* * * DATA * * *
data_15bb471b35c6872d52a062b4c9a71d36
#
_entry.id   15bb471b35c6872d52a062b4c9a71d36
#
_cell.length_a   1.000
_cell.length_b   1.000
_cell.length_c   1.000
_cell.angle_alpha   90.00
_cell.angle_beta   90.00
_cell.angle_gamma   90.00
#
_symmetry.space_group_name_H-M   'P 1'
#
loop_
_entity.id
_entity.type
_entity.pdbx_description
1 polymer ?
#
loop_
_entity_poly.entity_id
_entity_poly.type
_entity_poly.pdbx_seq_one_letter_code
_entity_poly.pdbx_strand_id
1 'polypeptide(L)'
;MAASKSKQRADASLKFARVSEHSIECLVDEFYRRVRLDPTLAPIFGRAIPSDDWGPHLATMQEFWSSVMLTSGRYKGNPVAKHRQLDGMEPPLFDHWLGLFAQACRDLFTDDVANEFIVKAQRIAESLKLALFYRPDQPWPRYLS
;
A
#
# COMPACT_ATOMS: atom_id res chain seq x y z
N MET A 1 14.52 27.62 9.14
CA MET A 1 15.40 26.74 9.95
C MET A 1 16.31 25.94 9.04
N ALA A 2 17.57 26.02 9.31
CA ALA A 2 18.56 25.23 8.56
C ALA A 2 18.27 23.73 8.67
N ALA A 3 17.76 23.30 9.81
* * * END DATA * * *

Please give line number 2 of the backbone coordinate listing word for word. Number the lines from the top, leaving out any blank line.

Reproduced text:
#